Who pays for the damage to your car? If the other driver was at fault then their insurance company will pay for any damage to your car related to the accident up to their insured’s policy, which under Florida law must be at least $10,000.00. This insurance is called Property Damage (PD). Other insurance that can pay for the damage to your car is on your own policy and is called Collision insurance. Not everyone has Collision on their insurance policy and Collision insurance typically has a $500.00 deductible that you have to pay. Under both of these coverages you will be limited to the policy limits. The insurer can also choose to total-out the vehicle rather than having it fixed, if repairing the vehicle will cost more than totaling it. In a total-loss the insurance company will pay what it deems to be the current market value of your vehicle which is not the same as the replacement cost for the vehicle.
Guaranteed Asset Protection (GAP) is an optional coverage you can purchase when buying a vehicle that will pay the difference between the actual cash value of the vehicle and the balance still owed to financing. Keep in mind, the second you drive the vehicle off the lot following the purchase, the value of the vehicle drops substantially, so GAP protection is always recommended.

As you can see, this blogpost was appropriately titled. Insurance and auto accidents are complicated, which is why if you are involved in an accident with injury you should always consult a Board Certified Civil Trial Lawyer who specializes in personal injury cases. A good attorney will know all the hoops that have to be jumped through to ensure that any and all insurance coverage is available to you. In addition, your attorney will make sure that all of your legal rights are protected and that you have all the information you need to make informed decisions regarding your case. A good attorney will always put their clients’ interest first and will be someone to whom you will be comfortable referring your family and friends.

A few words about client contact

I like to read articles in legal journals about trends in law firm practice. A fashionable topic is the way in which lawyers have contact with clients. Typically this issue is cast in the light of new forms of technology. You hear about how certain clients (typically younger ones) are not interested in the old school manner of telephone conferences and in-office meetings. On the other hand, I have had clients (or the parents of clients) who require a more personal touch and want to look their attorney in the eye when discussing their case. Simply put, this is not an issue for our firm. We have made a commitment to being a client-centered law firm that will directly meet the needs of each and every client. That requires flexibility and nimbleness. This is one of the advantages of being a smaller firm. Some of my clients require extra hand holding and need to be kept up to date on a frequent basis. Done. Others prefer to put the case in my hands and only hear from me at critical junctures. Also fine. The practice of law is a profession, but it is also a service industry. The needs of our clients must be first and foremost. As these needs vary from client to client, we as attorneys must be willing and able to meet the individual needs of each client. At Zimmerman and Zimmerman we commit to providing you the type and amount of contact that you desire. The matters in which we represent you are often the most difficult and stressful events of your life. Being there for you when and how you need us is the least we can do for you.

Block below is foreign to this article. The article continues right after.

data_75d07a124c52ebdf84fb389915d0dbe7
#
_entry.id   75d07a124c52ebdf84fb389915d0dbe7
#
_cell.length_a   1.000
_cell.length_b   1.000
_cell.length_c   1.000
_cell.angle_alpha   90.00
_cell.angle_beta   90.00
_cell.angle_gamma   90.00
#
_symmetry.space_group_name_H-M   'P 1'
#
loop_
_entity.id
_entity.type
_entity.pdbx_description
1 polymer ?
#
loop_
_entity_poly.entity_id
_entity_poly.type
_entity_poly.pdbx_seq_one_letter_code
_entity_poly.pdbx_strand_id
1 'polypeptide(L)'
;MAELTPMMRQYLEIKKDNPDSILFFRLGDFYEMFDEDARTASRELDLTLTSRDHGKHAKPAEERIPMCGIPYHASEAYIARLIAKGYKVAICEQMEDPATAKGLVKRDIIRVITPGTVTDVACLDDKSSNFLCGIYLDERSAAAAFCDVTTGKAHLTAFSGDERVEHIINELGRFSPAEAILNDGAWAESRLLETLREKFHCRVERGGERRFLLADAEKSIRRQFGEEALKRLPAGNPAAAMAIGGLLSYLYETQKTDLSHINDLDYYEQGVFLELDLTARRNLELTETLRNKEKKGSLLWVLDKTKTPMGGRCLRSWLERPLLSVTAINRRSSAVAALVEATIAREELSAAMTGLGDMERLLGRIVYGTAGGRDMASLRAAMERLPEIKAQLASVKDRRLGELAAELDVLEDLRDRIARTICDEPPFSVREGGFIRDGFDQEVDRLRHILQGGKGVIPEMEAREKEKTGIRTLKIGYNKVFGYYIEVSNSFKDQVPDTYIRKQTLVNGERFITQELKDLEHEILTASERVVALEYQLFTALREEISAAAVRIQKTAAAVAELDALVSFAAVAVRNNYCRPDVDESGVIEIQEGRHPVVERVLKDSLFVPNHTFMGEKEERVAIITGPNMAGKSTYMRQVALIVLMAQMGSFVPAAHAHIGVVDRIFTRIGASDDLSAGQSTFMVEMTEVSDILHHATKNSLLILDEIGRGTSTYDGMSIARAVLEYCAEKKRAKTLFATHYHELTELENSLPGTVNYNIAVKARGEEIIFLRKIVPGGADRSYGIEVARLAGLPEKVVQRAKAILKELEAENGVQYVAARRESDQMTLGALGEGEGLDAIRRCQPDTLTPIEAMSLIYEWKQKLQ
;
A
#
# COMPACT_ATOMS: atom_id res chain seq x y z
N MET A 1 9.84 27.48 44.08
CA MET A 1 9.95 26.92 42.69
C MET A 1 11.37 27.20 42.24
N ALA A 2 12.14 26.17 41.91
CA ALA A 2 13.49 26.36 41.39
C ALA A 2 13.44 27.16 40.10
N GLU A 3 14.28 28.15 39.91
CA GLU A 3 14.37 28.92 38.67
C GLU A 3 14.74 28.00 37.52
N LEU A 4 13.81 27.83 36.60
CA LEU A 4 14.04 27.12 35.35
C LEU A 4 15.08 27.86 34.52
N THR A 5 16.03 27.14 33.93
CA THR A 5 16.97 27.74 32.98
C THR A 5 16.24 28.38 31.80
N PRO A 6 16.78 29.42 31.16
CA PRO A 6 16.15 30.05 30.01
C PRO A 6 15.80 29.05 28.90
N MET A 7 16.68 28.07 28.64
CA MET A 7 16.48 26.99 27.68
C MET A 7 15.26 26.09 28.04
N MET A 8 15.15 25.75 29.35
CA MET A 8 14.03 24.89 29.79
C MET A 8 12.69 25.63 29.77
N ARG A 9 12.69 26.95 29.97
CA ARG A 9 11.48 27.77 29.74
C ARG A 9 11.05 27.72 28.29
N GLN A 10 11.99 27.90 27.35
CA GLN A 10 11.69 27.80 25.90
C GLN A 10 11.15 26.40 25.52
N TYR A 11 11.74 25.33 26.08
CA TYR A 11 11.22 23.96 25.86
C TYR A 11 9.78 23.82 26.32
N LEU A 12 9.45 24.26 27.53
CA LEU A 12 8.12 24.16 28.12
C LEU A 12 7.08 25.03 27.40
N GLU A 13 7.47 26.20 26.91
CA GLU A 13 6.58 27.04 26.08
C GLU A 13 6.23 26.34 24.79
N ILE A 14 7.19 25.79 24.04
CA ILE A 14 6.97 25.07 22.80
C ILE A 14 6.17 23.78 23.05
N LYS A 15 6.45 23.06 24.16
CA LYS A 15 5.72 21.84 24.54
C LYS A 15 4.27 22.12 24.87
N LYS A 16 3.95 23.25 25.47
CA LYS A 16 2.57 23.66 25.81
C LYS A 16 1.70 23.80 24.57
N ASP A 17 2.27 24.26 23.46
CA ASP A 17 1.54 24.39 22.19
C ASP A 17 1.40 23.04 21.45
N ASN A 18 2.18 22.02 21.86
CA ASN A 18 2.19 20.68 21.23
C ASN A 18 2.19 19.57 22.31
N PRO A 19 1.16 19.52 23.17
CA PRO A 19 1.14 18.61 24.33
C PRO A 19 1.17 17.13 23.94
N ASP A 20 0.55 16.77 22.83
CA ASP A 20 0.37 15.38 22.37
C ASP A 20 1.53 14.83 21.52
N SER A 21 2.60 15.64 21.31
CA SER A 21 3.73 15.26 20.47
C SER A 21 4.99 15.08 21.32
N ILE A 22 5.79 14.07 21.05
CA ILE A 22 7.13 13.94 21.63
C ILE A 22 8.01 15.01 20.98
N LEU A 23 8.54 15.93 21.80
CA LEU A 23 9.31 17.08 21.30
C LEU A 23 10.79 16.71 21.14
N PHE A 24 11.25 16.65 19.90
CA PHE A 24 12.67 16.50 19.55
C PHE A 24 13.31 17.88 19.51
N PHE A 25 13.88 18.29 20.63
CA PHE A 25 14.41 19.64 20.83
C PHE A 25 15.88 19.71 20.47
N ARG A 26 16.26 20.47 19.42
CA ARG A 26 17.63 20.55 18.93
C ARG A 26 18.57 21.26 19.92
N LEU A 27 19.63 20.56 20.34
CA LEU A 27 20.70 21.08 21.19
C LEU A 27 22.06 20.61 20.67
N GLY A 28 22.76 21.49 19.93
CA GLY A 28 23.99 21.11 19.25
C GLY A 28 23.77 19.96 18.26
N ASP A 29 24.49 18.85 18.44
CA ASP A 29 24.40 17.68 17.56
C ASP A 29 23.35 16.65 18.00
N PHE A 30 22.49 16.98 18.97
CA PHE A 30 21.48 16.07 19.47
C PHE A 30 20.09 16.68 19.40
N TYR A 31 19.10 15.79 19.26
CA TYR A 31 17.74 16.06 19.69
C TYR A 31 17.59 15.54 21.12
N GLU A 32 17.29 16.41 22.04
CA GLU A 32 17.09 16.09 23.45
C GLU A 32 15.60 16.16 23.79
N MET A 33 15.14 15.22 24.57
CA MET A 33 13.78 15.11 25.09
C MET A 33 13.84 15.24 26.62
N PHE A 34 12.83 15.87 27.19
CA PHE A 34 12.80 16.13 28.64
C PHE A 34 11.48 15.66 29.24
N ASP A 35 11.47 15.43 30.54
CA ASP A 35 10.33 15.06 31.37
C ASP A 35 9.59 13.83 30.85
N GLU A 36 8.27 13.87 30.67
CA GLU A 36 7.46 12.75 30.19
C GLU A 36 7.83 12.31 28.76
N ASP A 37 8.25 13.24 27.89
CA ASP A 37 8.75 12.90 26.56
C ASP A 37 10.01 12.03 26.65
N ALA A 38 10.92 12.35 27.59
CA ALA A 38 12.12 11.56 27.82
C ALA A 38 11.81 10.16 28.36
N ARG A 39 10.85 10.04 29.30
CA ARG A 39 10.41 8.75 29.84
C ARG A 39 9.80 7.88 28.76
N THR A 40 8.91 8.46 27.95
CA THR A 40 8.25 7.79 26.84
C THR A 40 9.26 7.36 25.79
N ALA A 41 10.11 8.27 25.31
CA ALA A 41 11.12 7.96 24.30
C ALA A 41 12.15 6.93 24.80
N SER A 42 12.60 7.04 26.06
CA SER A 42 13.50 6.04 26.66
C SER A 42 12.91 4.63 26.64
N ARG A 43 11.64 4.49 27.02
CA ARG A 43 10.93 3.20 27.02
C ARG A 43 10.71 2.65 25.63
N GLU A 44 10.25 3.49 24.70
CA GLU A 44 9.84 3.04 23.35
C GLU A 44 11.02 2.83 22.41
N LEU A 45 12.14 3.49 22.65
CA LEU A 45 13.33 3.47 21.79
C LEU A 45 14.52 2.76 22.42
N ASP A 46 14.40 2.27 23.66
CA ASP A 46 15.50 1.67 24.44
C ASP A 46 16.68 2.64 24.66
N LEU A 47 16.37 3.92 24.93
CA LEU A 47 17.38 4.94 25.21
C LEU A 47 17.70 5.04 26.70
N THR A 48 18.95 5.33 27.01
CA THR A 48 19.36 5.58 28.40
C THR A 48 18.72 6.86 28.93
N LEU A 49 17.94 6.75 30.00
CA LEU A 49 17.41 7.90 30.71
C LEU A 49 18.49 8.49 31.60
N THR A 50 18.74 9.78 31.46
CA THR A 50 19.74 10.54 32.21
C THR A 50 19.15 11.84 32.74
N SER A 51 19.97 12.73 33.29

Selling Alcohol to Minors in Sarasota

 

Fifteen convenience store clerks were cited for selling alcohol to minors in a crackdown by the Sarasota Sheriff’s Office.   All of the citations took place from June 30 to July 1, 2014.  The charges all stemmed from undercover activities targeting gas stations in Sarasota, Nokomis and Osprey.  These are criminal citations punishable by jail time.  The criminal justice system can be a complex place and should not be navigated alone.  A qualified criminal defense attorney is necessary to ensure that your rights are not violated.  In cases like these where the police are using undercover sting operations there is a real risk that the person charged was the victim of police entrapment.  This occurs when the police create a crime where otherwise one would not have been committed.  The question in these circumstances is whether the undercover agent encouraged the charged individual to commit the offense when they otherwise would not have committed the offense.  In order to protect your rights and make certain that you are treated fairly by the justice system you can contact Board Certified Criminal Trial Lawyer Mark Zimmerman.